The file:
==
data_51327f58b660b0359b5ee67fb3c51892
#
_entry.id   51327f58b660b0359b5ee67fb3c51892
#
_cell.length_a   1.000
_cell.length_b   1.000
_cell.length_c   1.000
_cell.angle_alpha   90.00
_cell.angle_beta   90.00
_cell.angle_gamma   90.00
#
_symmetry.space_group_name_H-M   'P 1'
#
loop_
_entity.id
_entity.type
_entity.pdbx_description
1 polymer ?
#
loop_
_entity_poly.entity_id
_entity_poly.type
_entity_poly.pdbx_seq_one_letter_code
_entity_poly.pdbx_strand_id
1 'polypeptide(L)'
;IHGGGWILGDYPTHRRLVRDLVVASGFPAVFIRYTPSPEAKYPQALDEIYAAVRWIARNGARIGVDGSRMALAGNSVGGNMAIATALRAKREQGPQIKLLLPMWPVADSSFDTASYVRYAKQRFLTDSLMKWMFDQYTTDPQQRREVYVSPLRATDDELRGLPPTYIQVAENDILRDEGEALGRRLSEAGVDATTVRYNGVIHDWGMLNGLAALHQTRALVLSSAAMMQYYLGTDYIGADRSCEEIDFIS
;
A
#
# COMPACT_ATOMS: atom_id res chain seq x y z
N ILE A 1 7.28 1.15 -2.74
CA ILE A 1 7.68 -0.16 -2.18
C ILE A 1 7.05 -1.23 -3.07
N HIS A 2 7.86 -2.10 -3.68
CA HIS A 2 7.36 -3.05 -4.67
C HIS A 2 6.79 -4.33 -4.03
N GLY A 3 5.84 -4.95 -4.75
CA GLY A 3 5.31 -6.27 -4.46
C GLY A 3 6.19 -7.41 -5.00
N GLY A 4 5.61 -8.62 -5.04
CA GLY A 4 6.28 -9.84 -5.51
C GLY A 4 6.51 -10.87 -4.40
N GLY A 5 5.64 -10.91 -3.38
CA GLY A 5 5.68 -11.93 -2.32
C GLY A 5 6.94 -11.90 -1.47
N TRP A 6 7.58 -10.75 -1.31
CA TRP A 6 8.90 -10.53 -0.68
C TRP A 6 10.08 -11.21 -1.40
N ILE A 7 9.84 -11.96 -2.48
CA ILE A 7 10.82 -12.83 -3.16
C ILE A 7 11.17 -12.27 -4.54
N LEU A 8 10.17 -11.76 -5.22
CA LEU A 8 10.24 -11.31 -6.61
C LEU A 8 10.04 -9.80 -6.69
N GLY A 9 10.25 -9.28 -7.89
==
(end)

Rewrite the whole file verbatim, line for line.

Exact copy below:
data_51327f58b660b0359b5ee67fb3c51892
#
_entry.id   51327f58b660b0359b5ee67fb3c51892
#
_cell.length_a   1.000
_cell.length_b   1.000
_cell.length_c   1.000
_cell.angle_alpha   90.00
_cell.angle_beta   90.00
_cell.angle_gamma   90.00
#
_symmetry.space_group_name_H-M   'P 1'
#
loop_
_entity.id
_entity.type
_entity.pdbx_description
1 polymer ?
#
loop_
_entity_poly.entity_id
_entity_poly.type
_entity_poly.pdbx_seq_one_letter_code
_entity_poly.pdbx_strand_id
1 'polypeptide(L)'
;IHGGGWILGDYPTHRRLVRDLVVASGFPAVFIRYTPSPEAKYPQALDEIYAAVRWIARNGARIGVDGSRMALAGNSVGGNMAIATALRAKREQGPQIKLLLPMWPVADSSFDTASYVRYAKQRFLTDSLMKWMFDQYTTDPQQRREVYVSPLRATDDELRGLPPTYIQVAENDILRDEGEALGRRLSEAGVDATTVRYNGVIHDWGMLNGLAALHQTRALVLSSAAMMQYYLGTDYIGADRSCEEIDFIS
;
A
#
# COMPACT_ATOMS: atom_id res chain seq x y z
N ILE A 1 7.28 1.15 -2.74
CA ILE A 1 7.68 -0.16 -2.18
C ILE A 1 7.05 -1.23 -3.07
N HIS A 2 7.86 -2.10 -3.68
CA HIS A 2 7.36 -3.05 -4.67
C HIS A 2 6.79 -4.33 -4.03
N GLY A 3 5.84 -4.95 -4.75
CA GLY A 3 5.31 -6.27 -4.46
C GLY A 3 6.19 -7.41 -5.00
N GLY A 4 5.61 -8.62 -5.04
CA GLY A 4 6.28 -9.84 -5.51
C GLY A 4 6.51 -10.87 -4.40
N GLY A 5 5.64 -10.91 -3.38
CA GLY A 5 5.68 -11.93 -2.32
C GLY A 5 6.94 -11.90 -1.47
N TRP A 6 7.58 -10.75 -1.31
CA TRP A 6 8.90 -10.53 -0.68
C TRP A 6 10.08 -11.21 -1.40
N ILE A 7 9.84 -11.96 -2.48
CA ILE A 7 10.82 -12.83 -3.16
C ILE A 7 11.17 -12.27 -4.54
N LEU A 8 10.17 -11.76 -5.22
CA LEU A 8 10.24 -11.31 -6.61
C LEU A 8 10.04 -9.80 -6.69
N GLY A 9 10.25 -9.28 -7.89